Mass Effect: Legendary Edition – An apology and celebration

The review will not contain any story spoilers. All images were taken by me on a base PS4. 

Mass Effect has languished over the last few years, with the underwhelming performance of its most recent entry, Mass Effect: Andromedafailing to capture audiences attention. 

With the announcement that development on this franchise was heating back up and that we can expect its return in the future, it only makes sense for BioWare to try and wipe the slate clean and this remastered edition of the trilogy  does a lot to bring attention back to the series.  

The franchise has had a difficult few years but this remaster sets the stage for a strong come back.

All three games have seen a number of improvements, from textures, character models, lighting and effects being only some of the TLC given. ME: LE truly lets the best of the franchise shine through, even if it cannot avoid some of its enduring flaws.

The visuals are the easiest improvement to spot, with the original game seeing the most significant upgrade. Mass Effect’s uncharted worlds are breathtaking and the improved visuals go a long way to closing the 14 year gap between the original game’s release date to now. It doesn’t hold up against AAA games released today, but the old girl certainly doesn’t look half bad. The newly added photo mode allows you to experience these grpahical upgrades for yourself. 

ME: LE went further to also add some additional options in its improved and standardized character creation menu. Deeper skin tones, a couple of new hairstyles and improved face textures mean Shepard’s character model can actually look like a real human now, which is nice! These additional options are much appreciated. 

Character creation has been standardized across all titles and additional options have been added.

Mass Effect is known for its characters and story-telling and this is often done through dialogue. This is a remaster and not a remake, so conversations have remained mostly the same as they were in the original trilogy. The iconic paragon and renegade system allow you to build a Shepard who can be both compassionate and ruthless. Your status as a Spectre, an agent acting outside of galactic law, means both feel plausible. Anyone who has played recent BioWare titles or any other modern RPG should feel right at home with this system. It is intuitive and (for the most part) holds up to the test of time.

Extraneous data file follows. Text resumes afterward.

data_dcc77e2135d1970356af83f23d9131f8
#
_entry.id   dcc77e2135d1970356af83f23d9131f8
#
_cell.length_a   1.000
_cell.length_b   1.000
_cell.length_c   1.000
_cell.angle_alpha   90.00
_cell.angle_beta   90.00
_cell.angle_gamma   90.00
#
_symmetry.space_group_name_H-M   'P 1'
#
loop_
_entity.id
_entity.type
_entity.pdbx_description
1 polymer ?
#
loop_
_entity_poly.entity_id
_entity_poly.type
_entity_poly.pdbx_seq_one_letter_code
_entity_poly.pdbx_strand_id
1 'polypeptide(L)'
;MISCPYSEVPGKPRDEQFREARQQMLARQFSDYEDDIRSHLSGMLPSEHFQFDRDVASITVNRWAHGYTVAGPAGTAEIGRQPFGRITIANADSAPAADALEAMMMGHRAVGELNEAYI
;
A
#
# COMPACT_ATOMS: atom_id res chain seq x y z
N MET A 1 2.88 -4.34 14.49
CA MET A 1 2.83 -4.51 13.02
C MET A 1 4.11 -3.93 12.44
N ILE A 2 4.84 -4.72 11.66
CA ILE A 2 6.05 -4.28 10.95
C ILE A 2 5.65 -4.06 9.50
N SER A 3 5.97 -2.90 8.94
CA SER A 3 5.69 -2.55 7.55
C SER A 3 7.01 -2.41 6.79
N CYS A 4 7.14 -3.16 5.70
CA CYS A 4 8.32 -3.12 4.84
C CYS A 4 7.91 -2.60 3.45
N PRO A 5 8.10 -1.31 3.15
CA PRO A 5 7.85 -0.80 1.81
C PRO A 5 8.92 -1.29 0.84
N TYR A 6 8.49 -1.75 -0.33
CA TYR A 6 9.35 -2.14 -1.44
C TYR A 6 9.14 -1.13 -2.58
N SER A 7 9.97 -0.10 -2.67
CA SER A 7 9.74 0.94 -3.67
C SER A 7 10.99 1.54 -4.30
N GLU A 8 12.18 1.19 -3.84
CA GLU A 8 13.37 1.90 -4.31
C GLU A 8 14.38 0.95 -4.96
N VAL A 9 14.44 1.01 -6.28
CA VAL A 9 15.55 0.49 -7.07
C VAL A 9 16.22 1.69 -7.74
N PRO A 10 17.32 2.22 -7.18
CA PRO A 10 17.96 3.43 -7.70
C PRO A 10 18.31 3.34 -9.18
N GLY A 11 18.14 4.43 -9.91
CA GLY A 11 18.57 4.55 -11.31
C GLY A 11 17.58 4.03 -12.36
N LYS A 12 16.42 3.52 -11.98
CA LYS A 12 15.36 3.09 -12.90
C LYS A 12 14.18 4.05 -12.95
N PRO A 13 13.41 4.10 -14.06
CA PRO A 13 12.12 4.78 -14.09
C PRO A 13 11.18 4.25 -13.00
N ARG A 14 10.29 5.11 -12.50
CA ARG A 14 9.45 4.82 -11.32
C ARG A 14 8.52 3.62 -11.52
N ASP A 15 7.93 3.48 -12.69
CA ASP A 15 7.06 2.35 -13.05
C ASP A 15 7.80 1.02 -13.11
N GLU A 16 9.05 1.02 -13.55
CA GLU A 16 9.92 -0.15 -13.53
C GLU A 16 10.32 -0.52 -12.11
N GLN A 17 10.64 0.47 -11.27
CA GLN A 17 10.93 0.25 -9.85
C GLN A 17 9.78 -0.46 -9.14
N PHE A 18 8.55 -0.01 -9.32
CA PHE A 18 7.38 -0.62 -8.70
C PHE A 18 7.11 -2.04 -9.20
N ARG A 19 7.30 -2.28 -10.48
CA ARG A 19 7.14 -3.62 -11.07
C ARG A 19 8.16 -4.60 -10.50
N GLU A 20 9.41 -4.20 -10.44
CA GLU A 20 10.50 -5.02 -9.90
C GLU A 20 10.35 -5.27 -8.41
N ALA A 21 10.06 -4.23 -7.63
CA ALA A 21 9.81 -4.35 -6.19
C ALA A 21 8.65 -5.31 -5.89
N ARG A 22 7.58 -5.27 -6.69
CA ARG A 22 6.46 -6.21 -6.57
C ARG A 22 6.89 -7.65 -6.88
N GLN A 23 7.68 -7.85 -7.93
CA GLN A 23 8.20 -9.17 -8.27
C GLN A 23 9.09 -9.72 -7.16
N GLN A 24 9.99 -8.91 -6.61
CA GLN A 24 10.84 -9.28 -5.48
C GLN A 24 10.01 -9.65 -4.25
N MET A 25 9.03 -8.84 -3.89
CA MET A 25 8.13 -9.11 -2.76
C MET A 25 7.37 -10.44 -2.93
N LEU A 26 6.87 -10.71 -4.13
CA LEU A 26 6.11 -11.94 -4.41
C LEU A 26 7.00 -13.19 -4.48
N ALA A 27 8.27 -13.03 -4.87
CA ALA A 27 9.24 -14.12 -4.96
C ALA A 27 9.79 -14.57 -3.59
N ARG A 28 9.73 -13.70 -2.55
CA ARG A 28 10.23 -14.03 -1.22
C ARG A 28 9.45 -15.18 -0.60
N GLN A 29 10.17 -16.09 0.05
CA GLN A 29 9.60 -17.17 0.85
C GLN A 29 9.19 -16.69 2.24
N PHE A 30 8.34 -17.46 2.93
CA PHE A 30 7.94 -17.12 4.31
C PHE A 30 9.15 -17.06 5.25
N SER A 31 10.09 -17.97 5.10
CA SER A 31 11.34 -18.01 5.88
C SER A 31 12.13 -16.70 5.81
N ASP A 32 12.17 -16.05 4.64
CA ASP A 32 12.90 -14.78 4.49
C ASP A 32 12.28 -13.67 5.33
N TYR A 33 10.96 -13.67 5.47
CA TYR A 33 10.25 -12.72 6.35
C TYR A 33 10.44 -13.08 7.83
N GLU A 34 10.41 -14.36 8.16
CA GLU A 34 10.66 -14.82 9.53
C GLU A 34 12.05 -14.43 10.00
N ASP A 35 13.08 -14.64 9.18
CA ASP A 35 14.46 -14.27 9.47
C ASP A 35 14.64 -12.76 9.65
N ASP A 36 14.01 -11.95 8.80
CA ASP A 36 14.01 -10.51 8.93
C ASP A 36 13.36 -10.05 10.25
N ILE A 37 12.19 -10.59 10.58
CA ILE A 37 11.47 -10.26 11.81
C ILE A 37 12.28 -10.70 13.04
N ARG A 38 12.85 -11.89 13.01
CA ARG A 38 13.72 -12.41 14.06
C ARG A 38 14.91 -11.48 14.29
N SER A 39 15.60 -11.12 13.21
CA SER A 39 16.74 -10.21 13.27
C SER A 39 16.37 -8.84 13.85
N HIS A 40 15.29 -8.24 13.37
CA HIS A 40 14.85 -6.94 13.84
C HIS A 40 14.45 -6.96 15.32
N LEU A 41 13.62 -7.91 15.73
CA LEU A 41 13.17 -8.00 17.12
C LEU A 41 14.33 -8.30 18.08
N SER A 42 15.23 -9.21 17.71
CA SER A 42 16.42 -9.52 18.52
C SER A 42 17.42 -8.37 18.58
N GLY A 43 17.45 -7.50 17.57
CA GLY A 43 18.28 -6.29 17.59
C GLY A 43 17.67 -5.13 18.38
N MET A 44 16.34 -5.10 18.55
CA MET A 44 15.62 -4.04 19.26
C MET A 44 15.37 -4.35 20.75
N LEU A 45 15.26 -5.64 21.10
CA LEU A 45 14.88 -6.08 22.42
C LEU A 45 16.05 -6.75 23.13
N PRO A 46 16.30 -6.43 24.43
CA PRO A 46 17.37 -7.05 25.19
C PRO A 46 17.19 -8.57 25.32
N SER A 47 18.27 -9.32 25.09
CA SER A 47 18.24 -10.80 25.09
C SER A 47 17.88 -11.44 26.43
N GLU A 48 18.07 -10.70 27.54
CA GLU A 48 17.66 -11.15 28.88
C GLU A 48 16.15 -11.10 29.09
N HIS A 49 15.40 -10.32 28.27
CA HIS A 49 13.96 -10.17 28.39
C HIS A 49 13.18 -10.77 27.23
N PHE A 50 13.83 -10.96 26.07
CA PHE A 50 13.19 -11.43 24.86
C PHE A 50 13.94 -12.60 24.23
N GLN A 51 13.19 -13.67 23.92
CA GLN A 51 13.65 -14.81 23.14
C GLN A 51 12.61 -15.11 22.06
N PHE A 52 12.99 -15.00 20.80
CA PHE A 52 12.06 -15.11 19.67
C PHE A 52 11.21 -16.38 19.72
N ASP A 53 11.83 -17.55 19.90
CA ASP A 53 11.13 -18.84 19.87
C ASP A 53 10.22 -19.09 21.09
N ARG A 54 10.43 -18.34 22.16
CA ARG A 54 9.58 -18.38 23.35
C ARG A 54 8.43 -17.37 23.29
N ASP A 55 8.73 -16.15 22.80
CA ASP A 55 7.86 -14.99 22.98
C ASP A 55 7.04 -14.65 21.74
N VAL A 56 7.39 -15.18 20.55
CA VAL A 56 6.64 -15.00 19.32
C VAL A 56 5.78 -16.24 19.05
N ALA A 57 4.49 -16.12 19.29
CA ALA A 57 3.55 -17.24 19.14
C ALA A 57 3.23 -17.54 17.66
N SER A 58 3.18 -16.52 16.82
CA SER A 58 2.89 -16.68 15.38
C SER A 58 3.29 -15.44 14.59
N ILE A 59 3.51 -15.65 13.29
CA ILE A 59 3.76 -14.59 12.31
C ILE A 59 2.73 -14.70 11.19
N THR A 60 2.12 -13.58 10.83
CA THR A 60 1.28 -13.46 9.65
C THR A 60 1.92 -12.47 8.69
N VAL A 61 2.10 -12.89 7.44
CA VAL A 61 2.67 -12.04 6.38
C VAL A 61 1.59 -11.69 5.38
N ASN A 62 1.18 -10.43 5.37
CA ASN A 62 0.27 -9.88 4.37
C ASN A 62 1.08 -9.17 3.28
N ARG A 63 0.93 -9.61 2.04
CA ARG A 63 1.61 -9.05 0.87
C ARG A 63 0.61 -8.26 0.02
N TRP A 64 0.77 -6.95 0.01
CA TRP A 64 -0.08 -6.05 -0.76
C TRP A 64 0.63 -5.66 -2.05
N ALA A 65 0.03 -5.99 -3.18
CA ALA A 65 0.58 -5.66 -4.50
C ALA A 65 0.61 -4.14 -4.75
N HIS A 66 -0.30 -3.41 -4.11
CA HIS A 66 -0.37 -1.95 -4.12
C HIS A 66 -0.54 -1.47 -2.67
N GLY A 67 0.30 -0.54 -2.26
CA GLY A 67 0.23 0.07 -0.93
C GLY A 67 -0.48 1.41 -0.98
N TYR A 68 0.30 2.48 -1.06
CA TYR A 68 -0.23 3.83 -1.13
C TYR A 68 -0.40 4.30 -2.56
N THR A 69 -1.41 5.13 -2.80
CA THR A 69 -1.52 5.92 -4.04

Dialogue is BioWare’s strength and all three titles allow you to make decisions both large and small that ripple throughout your playthrough and across the galaxy.

Aside from conversation, exploration remains a large part of the series, particularly in ME1 with its uncharted worlds. These now look much better, but can become stale after a while. The repeated maps and lack of music do little to help, as ME1’s age and lower budget shine through. However, they are still fun for the novelty and with the improved controls of the MAKO, driving has never been so smooth.

Besides the uncharted worlds, the main story levels have been updated and now look, sound, and feel better than ever.  

Mass Effect’s uncharted worlds look incredible, but offer little depth aside from an easy ways to increase your renegade/paragon stat.

Combat was never truly the strongpoint of the original trilogy, but that does not mean that it has not seen its share of improvements.  

Combat UI has been standardized across all three games and BioWare did all they could with a game engine as old as this. Combat feels responsive and weapons pack a mean punch. Building your character into a biotic god or technical genius remains as satisfying as ever.  

Combat can be played strategically or all-guns blazing, depending on your class and level. It may take some players a while to get used to its more stop-and-start nature (this is a cover based shooter after all) but it does not take long to acclimate and get into a groove.   

Combat can be exhilerating as biotics can fling enemies into the air and engineers can bring robots down before they notice you.

But it has not been entirely smooth sailing. Initial reviews were more mixed for PC audiences, with bugs, glitches and a lack of FOV slider dropping down some review scores.  

Thankfully the bugs I encountered were mainly in ME1 and were minor. Shepard would suddenly turn sideways but continue running forward and on one occasion I did have to reboot the game to unfreeze myself. Your milage with bugs may vary but they are still present despite the new patch.   

ME: LE also contains all but one DLC from the original trilogy (clocking in at over 40+ pieces of DLC) but ME3’s multiplayer was removed. This was disappointing for some but there is hope yet, as project director Mac Walters has noted that implementing multiplayer later on may be done

Bugs are present but did not damper my enjoyment overall. However, different systems have experienced different levels of buggyness so caution is advised.

Overall, this remaster feels like a love letter to not just Commander Shepard and the crew of the Normandy. It feels like an apology for going so far astray and a promise to do better for both new and old fans alike. The universe of Mass Effect is enormous and there are countless more stories to tell. 

There is no news yet on what the next game in the series could be; whether a return to the Milky Way or continuing Ryder’s story in Andromeda. But BioWare seem to be turning over a new leaf with this release and can only hope the positive reception to ME: LE gives the developers the confidence they need to bring this series back to glory.  

We can also only hope that EA respects the renewed interest in the franchise and allows the studio all the time, resources and money it needs to get this series back on track.  

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